The question at present for him was only that of a choice of allegiance;


and while at first the invaders were favourably received, it soon became apparent that between the Catholic and the Puritan there could be but little real sympathy. The Quebec Act, which legalized Catholic worship in Canada, had done much toward securing England's hold upon this part of her American possessions. And although, in the colourless political condition of this northern province, the capture of Quebec might well have brought it into the American union, where it would gradually have taken on a fresh life, as surely as it has done under British guidance, yet nothing short of such a military occupation could have had any effect in determining its lanquid preferences.

While Canada was thus freed from the presence of the Continental troops, the British army, on the other hand, was driven from Boston and New England was cleared of the enemy. During the autumn and winter, Washington had drawn his lines as closely as possible about the town while engaged in the work of organizing and equipping his army. The hardest task was to collect a sufficient quantity of powder and ball and to bring together siege-guns. As the season wore on, the country grew impatient, and Washington sometimes had to listen to criticisms like those that were directed against McClellan in Virginia, at the beginning of 1862,or against Grant before Vicksburg in the spring of 1863. President Hancock, who owned a great deal of property in Boston, urged him to set fire to the town and destroy it, if by doing so he could drive the British to their ships. But Washington had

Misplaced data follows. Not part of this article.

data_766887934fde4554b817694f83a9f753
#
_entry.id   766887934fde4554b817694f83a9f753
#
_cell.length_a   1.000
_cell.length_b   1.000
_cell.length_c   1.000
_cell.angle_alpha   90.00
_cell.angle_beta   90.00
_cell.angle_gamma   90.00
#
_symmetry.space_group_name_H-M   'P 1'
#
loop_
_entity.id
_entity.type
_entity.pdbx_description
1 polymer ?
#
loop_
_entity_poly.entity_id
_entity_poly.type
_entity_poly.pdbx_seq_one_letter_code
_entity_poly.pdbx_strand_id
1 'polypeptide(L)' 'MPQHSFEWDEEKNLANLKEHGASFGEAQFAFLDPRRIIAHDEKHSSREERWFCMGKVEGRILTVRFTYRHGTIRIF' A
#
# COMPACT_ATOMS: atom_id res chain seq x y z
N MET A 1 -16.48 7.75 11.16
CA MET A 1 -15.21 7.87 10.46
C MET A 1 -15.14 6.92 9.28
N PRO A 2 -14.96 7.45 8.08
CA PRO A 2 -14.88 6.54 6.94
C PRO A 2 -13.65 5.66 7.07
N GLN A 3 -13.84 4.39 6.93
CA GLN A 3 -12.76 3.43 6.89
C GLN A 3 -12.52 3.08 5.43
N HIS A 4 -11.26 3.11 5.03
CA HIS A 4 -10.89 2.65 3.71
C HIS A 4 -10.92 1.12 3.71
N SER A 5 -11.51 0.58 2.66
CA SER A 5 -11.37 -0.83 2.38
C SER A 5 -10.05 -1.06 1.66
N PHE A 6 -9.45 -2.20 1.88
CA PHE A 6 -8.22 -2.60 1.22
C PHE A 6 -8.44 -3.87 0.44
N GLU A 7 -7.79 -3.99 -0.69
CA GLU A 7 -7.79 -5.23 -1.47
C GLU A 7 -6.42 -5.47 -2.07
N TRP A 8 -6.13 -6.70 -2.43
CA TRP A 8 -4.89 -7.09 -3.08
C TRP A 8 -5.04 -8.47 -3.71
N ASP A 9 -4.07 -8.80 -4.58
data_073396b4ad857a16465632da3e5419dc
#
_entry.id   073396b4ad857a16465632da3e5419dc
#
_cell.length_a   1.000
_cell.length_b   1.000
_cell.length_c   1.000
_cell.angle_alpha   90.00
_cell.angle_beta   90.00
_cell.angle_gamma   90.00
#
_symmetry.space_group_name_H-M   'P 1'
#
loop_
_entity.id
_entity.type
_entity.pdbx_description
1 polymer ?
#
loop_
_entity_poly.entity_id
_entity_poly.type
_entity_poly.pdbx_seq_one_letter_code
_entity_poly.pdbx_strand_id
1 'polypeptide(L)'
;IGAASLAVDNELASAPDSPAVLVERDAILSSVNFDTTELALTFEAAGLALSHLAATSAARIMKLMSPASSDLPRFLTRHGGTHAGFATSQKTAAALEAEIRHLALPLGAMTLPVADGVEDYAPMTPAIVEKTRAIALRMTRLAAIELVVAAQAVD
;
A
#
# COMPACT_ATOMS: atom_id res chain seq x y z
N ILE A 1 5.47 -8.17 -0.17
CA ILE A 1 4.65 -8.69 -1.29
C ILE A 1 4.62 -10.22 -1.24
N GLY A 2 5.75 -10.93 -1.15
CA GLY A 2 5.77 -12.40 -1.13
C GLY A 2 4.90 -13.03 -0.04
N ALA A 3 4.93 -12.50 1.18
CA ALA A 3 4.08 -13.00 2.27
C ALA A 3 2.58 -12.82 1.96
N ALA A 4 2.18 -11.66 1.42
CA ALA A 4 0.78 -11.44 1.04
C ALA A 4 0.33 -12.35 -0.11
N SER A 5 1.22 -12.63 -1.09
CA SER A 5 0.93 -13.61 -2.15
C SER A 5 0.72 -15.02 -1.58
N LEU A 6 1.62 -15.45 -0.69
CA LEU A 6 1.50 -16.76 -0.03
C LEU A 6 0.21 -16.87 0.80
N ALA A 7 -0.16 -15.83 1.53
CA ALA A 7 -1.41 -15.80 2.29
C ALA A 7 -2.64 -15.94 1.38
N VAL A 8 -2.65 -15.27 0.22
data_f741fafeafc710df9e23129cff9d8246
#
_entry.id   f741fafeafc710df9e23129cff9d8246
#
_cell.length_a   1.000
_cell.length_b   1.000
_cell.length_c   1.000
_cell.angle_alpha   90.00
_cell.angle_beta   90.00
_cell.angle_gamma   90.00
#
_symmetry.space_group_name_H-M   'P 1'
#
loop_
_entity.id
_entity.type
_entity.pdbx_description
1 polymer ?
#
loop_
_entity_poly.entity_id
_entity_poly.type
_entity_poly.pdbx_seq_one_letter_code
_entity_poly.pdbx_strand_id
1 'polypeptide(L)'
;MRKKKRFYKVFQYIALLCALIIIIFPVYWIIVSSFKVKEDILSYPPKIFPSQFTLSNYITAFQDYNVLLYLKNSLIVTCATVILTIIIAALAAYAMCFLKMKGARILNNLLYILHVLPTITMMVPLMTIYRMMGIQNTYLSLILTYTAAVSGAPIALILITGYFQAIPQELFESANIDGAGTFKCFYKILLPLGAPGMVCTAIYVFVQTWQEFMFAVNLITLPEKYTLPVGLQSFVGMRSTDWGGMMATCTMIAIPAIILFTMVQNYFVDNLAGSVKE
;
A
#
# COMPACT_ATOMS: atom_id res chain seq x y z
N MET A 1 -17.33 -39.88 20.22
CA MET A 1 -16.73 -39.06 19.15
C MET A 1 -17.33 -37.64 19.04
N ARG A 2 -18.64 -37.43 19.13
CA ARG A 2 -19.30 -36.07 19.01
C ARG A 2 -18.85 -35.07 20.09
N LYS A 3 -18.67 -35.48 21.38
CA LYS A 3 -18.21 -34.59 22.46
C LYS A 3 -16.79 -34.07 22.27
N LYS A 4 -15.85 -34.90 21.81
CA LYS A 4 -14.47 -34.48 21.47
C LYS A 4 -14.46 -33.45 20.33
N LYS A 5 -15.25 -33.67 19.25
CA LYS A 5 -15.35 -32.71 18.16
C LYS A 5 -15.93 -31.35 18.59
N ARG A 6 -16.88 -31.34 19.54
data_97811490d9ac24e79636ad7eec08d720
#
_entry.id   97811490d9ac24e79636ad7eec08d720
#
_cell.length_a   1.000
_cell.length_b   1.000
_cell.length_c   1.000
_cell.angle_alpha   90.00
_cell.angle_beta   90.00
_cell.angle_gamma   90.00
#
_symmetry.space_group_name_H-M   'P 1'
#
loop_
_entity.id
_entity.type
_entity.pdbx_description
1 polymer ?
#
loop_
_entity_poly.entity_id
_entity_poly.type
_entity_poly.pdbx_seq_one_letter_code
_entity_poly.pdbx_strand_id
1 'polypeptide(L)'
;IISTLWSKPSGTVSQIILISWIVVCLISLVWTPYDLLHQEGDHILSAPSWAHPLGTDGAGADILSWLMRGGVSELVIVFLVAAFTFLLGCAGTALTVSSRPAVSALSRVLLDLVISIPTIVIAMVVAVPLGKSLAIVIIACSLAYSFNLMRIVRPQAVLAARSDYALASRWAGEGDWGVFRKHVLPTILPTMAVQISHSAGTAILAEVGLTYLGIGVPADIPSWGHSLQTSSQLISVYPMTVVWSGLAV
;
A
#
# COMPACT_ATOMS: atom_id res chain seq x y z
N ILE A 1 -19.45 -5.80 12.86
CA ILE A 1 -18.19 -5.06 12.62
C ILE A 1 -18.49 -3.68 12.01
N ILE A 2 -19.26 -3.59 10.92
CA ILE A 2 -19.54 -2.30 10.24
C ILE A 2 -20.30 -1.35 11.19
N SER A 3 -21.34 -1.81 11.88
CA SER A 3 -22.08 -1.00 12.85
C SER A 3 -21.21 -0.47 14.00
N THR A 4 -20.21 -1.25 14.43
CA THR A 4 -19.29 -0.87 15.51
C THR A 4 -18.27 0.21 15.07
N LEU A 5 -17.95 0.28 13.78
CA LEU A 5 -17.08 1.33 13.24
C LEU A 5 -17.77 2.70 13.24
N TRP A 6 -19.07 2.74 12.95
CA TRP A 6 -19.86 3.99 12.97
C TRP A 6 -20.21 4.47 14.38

planned much more wisely. By the 1st of March a great quantity of cannon had been brought in by Henry Knox, some of them dragged on sledges all the way from Ticonderoga, and so at last Washington felt himself prepared to seize upon Dorchester Heights. This position commanded the town and harbour even more effectually than Bunker Hill, and why in all these months General Howe had not occupied it one would find it hard to say. He was bitterly attacked for his remissness by the British newspapers, as was quite natural.